... for providing measurements for the tone controls. This is yet another Marantz amplifier that I refuse to buy because of their goofy, stupid implementation of their tone controls. For 95 percent of my listening I do NOT use them, but when I do it's important that they get them right. Take a look at Stereophile's review of the Outlaw Audio RR2160 receiver -- THAT's how you implement tone controls, Marantz! Do it, and I'll buy one of your amplifiers.

avanti1960's picture

they were introduced-
they have that "in dash" car stereo look, as in a '79 Trans Am dash!

avanti1960's picture

they were introduced-
they have that "in dash" car stereo look, as in a '79 Trans Am dash!

pbarach's picture

I have a Marantz product that I like very much--except for the porthole display. It doesn't give enough information, and it's essentially an eye test unless you sit close to your equipment.

Kal Rubinson's picture

It is a semi-intelligent power indicator, mostly useful for set-up.

wozwoz's picture

I am a fan of Marantz products and have both one of their amps (bit upmarket of this) and their SACD player. This product however makes me cringe: first, the last thing I would want is to be UNNECESSARILY radiated in my own lounge or music room by wi-fi radiation, when a simple cable will do the job vastly better, without compression or loss. Second, the entire concept of using Bluetooth, which is almost always compressed and lossy, is the very antithesis of hi-fi and makes a mockery of the product. I am yet to meet a hi-fi enthusiast so cheap that they cannot afford 5m of cable, or who does not even enjoy in the selecting of same.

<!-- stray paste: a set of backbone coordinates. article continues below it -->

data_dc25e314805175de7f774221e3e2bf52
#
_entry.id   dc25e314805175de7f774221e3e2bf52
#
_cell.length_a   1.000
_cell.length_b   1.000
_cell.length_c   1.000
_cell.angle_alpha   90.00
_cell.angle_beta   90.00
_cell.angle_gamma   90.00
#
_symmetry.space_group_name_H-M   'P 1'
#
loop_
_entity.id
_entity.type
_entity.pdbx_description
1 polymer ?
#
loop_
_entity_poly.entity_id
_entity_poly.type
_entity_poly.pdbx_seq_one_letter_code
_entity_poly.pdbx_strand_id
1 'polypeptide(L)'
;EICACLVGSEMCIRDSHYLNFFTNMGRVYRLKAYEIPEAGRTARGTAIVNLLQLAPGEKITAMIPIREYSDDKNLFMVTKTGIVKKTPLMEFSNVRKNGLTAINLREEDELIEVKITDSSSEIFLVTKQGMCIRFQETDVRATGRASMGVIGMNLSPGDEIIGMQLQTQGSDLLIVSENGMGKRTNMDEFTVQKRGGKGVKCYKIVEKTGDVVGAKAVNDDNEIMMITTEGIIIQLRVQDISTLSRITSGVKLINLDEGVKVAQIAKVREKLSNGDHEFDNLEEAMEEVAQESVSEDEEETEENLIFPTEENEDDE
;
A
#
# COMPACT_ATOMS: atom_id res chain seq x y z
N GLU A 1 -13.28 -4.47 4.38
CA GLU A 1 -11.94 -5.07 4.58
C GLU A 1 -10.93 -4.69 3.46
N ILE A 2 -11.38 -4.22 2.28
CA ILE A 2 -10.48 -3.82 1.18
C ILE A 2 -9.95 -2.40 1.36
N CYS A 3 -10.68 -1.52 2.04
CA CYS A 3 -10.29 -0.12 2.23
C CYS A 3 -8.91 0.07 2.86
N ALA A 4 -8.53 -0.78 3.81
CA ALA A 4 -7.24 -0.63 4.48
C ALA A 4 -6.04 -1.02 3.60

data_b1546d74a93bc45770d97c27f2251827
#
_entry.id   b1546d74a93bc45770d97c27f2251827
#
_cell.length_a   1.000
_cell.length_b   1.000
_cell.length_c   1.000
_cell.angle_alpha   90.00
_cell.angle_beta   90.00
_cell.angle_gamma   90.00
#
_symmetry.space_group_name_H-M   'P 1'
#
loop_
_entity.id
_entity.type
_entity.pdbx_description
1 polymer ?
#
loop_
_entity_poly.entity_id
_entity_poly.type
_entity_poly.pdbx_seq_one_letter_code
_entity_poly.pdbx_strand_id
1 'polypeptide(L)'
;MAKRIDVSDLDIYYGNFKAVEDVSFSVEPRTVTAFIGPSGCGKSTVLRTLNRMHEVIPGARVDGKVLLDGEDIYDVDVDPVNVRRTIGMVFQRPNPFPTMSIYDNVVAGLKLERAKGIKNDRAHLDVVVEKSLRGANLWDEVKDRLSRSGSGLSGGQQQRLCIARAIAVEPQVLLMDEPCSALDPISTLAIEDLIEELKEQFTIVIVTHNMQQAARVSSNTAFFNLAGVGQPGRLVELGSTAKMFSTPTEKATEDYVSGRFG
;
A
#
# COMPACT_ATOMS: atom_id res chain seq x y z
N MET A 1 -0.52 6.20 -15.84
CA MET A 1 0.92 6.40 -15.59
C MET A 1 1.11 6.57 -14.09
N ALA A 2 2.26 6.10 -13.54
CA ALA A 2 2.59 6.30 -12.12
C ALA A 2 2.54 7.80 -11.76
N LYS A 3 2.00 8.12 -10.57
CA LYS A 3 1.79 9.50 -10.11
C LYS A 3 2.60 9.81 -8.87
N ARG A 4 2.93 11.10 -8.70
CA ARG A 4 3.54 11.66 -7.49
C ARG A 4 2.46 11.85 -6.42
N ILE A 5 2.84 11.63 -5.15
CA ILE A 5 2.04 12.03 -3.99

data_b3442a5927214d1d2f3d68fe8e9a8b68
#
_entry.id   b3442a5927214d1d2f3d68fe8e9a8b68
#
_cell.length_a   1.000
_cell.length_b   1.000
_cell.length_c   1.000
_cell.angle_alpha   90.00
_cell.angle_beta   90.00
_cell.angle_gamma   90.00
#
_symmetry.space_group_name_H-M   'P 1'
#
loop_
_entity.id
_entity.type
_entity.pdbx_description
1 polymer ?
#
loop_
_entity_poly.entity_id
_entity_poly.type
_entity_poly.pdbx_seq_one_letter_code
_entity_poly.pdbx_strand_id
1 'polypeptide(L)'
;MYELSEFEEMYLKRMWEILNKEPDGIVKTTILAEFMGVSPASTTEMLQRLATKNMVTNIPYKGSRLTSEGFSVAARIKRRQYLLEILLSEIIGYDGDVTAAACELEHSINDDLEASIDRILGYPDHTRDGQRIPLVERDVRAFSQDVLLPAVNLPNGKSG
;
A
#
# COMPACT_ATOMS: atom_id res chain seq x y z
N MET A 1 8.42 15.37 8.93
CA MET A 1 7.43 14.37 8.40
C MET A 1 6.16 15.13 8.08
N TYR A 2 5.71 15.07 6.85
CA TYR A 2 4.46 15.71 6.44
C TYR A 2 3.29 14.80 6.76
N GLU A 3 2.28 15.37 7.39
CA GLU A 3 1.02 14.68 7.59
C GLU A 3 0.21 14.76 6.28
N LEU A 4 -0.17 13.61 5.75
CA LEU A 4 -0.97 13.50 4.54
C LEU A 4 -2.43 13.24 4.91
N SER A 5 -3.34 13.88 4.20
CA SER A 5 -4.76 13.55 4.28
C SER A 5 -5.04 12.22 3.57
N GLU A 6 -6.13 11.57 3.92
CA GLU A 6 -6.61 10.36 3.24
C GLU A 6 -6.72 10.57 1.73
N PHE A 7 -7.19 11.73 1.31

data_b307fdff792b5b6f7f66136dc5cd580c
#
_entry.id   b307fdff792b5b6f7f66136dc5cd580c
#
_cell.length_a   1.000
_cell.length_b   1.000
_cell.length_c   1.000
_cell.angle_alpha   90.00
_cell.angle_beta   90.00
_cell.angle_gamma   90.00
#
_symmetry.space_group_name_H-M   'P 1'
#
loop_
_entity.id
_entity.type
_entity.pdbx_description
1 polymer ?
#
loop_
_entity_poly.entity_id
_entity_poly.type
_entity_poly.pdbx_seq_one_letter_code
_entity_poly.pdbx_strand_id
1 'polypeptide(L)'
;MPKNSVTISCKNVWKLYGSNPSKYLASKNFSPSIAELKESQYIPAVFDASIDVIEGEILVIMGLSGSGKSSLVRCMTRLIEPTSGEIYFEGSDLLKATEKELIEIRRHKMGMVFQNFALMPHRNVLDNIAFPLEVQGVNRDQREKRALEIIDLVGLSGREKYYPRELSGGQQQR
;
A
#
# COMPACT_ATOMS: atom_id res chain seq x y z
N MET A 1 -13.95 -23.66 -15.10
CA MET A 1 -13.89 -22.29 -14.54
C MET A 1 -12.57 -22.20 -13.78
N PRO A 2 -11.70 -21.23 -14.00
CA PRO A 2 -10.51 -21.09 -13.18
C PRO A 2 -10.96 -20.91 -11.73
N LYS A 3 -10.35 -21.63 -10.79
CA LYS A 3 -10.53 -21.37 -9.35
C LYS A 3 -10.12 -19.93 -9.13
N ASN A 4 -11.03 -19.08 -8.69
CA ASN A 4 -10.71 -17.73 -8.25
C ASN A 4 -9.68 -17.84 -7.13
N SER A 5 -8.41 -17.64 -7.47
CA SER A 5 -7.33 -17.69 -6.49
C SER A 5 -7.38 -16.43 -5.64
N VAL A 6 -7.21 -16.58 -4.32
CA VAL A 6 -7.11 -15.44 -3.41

wozwoz's picture

The beauty of hi-fi equipment has traditionally been its longevity: I know people with amps or turntables from 20 years ago that are still performing brilliantly, look superb, and attract wows. How long do you think an amp that requires an app is going to last? How long and how well have Marantz's previous network integrated components lasted before they have become outdated?

bunnybeer's picture

Well said, Wozwoz. I have a DAC/Universal Music Controller that I bought in 2013. Less than a year later, an iOS update rendered the app obsolete. While I can still use the device with its handheld remote, I’ve lost significant functionality that the app provided. I now avoid devices that rely on manufacturer or closed-system apps for desired use since there will eventually be an app or OS update that will render it useless.